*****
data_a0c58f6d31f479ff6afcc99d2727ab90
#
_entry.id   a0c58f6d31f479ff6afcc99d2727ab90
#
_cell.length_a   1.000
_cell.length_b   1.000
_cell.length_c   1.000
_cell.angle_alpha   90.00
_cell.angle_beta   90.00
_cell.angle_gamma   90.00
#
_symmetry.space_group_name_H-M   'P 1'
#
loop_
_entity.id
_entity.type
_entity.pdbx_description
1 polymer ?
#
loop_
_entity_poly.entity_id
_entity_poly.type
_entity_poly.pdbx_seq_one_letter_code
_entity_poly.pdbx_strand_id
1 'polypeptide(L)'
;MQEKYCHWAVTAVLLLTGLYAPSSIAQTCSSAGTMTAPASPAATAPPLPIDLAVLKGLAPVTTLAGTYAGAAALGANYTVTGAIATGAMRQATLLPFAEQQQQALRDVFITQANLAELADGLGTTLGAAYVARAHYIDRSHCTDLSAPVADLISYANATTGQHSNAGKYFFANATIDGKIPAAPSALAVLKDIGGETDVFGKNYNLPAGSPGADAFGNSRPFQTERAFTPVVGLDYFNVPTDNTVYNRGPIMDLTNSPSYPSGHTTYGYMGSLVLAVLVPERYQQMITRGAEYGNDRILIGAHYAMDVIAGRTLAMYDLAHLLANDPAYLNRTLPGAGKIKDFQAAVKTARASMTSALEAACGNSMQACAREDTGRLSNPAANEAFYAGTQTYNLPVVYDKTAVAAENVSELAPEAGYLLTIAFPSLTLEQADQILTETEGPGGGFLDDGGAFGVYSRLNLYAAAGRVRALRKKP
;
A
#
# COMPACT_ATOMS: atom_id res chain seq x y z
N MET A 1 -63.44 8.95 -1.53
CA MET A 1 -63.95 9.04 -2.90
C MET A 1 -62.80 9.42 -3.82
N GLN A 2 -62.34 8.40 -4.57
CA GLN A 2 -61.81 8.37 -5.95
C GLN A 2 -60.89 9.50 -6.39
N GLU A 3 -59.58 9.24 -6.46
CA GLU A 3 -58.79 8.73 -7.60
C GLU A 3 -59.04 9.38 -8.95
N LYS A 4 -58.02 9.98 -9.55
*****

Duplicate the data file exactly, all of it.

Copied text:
data_a0c58f6d31f479ff6afcc99d2727ab90
#
_entry.id   a0c58f6d31f479ff6afcc99d2727ab90
#
_cell.length_a   1.000
_cell.length_b   1.000
_cell.length_c   1.000
_cell.angle_alpha   90.00
_cell.angle_beta   90.00
_cell.angle_gamma   90.00
#
_symmetry.space_group_name_H-M   'P 1'
#
loop_
_entity.id
_entity.type
_entity.pdbx_description
1 polymer ?
#
loop_
_entity_poly.entity_id
_entity_poly.type
_entity_poly.pdbx_seq_one_letter_code
_entity_poly.pdbx_strand_id
1 'polypeptide(L)'
;MQEKYCHWAVTAVLLLTGLYAPSSIAQTCSSAGTMTAPASPAATAPPLPIDLAVLKGLAPVTTLAGTYAGAAALGANYTVTGAIATGAMRQATLLPFAEQQQQALRDVFITQANLAELADGLGTTLGAAYVARAHYIDRSHCTDLSAPVADLISYANATTGQHSNAGKYFFANATIDGKIPAAPSALAVLKDIGGETDVFGKNYNLPAGSPGADAFGNSRPFQTERAFTPVVGLDYFNVPTDNTVYNRGPIMDLTNSPSYPSGHTTYGYMGSLVLAVLVPERYQQMITRGAEYGNDRILIGAHYAMDVIAGRTLAMYDLAHLLANDPAYLNRTLPGAGKIKDFQAAVKTARASMTSALEAACGNSMQACAREDTGRLSNPAANEAFYAGTQTYNLPVVYDKTAVAAENVSELAPEAGYLLTIAFPSLTLEQADQILTETEGPGGGFLDDGGAFGVYSRLNLYAAAGRVRALRKKP
;
A
#
# COMPACT_ATOMS: atom_id res chain seq x y z
N MET A 1 -63.44 8.95 -1.53
CA MET A 1 -63.95 9.04 -2.90
C MET A 1 -62.80 9.42 -3.82
N GLN A 2 -62.34 8.40 -4.57
CA GLN A 2 -61.81 8.37 -5.95
C GLN A 2 -60.89 9.50 -6.39
N GLU A 3 -59.58 9.24 -6.46
CA GLU A 3 -58.79 8.73 -7.60
C GLU A 3 -59.04 9.38 -8.95
N LYS A 4 -58.02 9.98 -9.55